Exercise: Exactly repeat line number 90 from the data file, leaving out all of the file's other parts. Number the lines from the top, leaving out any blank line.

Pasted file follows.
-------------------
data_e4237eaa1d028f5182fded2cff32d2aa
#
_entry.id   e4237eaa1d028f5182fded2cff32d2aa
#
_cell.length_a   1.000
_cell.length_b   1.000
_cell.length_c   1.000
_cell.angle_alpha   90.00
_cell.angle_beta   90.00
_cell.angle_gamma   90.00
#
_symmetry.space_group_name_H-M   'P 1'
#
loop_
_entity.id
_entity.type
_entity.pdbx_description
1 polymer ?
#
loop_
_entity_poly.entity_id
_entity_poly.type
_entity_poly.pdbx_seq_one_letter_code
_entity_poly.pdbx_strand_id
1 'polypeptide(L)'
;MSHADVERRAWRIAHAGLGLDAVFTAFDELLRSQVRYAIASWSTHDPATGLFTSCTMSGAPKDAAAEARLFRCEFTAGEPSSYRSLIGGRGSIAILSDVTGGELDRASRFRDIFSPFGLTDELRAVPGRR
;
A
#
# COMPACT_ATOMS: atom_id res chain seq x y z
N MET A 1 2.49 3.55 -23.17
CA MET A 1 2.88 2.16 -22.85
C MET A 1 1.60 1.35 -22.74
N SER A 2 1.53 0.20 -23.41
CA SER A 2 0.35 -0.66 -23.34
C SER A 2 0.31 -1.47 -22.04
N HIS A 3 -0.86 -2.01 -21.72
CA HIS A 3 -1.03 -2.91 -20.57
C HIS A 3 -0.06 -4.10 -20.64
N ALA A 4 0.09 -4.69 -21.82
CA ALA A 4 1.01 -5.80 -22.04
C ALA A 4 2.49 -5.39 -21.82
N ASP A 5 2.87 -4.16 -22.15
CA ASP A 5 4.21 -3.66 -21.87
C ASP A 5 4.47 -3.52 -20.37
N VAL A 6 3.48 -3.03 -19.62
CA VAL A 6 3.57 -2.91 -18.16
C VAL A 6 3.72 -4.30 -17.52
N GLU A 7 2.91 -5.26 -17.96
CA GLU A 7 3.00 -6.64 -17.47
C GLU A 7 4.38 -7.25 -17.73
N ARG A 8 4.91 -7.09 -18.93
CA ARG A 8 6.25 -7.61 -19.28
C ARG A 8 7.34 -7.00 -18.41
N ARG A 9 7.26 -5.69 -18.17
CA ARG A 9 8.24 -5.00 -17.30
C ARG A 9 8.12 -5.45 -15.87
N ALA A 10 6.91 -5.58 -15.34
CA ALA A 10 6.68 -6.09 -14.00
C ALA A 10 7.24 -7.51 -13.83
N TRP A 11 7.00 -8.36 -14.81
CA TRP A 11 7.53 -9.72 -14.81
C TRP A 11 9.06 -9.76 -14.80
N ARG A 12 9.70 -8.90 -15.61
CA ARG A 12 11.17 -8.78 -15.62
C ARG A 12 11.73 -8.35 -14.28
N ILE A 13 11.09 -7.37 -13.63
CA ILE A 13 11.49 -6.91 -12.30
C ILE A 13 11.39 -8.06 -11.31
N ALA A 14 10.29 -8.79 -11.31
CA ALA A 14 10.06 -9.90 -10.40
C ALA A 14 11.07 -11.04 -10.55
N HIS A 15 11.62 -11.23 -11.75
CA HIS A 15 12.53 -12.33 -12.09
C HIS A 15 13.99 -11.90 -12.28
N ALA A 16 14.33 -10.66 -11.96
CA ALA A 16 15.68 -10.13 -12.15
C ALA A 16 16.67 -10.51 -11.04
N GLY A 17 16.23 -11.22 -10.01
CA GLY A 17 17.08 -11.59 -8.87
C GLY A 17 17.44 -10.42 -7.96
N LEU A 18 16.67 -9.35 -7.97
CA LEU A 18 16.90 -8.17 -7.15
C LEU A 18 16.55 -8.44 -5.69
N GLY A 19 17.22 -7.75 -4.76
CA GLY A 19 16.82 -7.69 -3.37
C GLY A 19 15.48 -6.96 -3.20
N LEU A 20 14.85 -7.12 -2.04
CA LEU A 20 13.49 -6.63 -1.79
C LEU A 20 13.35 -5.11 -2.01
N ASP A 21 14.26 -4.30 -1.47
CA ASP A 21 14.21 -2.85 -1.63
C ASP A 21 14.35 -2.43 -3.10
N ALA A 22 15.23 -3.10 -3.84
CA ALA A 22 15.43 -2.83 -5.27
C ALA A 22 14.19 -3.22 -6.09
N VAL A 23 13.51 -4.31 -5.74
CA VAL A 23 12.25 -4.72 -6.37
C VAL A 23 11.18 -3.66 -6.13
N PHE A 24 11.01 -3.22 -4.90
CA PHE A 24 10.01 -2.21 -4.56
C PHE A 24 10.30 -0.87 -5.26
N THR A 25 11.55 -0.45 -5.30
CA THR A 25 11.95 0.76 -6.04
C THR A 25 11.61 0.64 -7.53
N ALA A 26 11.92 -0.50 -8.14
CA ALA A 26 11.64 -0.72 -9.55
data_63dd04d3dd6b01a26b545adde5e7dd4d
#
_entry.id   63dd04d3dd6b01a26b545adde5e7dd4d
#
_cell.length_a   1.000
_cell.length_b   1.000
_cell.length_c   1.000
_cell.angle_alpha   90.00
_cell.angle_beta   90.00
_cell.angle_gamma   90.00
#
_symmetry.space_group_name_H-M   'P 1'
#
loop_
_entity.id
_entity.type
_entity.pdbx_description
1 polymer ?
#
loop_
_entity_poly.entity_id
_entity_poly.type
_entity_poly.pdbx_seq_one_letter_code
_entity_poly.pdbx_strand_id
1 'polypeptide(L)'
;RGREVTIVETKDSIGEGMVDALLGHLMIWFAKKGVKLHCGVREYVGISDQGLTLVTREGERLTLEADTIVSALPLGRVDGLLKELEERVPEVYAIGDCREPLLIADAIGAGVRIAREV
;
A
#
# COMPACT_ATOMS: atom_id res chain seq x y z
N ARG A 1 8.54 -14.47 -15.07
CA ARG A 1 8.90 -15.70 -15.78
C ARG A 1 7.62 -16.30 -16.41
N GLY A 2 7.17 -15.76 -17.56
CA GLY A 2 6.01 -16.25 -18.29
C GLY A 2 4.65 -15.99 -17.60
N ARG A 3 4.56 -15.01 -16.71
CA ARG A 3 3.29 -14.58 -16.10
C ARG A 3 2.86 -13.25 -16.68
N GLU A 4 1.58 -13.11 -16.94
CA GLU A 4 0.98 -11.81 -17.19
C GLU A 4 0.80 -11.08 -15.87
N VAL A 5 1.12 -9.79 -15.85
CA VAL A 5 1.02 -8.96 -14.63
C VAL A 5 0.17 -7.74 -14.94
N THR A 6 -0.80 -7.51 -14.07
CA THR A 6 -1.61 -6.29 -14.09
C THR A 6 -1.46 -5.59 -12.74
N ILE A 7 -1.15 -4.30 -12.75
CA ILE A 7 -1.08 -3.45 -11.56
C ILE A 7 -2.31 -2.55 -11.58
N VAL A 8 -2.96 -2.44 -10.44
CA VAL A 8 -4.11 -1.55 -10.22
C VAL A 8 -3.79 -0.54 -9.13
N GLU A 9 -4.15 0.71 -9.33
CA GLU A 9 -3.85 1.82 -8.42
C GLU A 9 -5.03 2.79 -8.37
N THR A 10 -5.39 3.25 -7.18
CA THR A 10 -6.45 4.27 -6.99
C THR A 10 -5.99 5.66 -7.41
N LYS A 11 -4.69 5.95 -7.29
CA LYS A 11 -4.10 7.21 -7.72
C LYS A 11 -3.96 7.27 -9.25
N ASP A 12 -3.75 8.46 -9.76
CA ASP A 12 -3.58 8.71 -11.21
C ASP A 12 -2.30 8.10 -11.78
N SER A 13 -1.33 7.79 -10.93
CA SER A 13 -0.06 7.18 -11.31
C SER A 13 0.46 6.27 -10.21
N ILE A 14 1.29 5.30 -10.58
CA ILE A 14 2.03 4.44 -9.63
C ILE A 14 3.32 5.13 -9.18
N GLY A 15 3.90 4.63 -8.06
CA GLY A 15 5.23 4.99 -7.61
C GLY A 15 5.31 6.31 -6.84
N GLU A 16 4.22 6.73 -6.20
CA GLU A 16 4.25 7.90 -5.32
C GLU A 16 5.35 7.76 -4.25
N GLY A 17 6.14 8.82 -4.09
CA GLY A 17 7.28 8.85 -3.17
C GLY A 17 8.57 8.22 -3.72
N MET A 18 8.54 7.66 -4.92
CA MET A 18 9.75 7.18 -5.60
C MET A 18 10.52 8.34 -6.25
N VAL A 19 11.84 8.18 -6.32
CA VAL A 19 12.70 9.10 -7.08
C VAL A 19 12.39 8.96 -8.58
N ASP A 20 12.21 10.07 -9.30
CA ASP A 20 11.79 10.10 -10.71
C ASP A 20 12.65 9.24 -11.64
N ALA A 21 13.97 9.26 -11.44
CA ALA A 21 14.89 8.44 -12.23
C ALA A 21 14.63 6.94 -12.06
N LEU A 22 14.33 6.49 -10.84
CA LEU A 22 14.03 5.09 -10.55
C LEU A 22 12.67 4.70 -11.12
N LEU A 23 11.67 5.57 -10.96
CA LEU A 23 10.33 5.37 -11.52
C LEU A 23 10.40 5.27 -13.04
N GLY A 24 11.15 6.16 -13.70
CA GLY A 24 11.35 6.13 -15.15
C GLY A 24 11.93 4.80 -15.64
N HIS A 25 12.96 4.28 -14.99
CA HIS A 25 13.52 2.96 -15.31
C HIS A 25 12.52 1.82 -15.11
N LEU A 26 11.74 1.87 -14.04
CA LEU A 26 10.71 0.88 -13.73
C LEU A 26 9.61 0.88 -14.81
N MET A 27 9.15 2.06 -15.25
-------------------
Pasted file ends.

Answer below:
C LEU A 20 13.35 -5.11 -2.01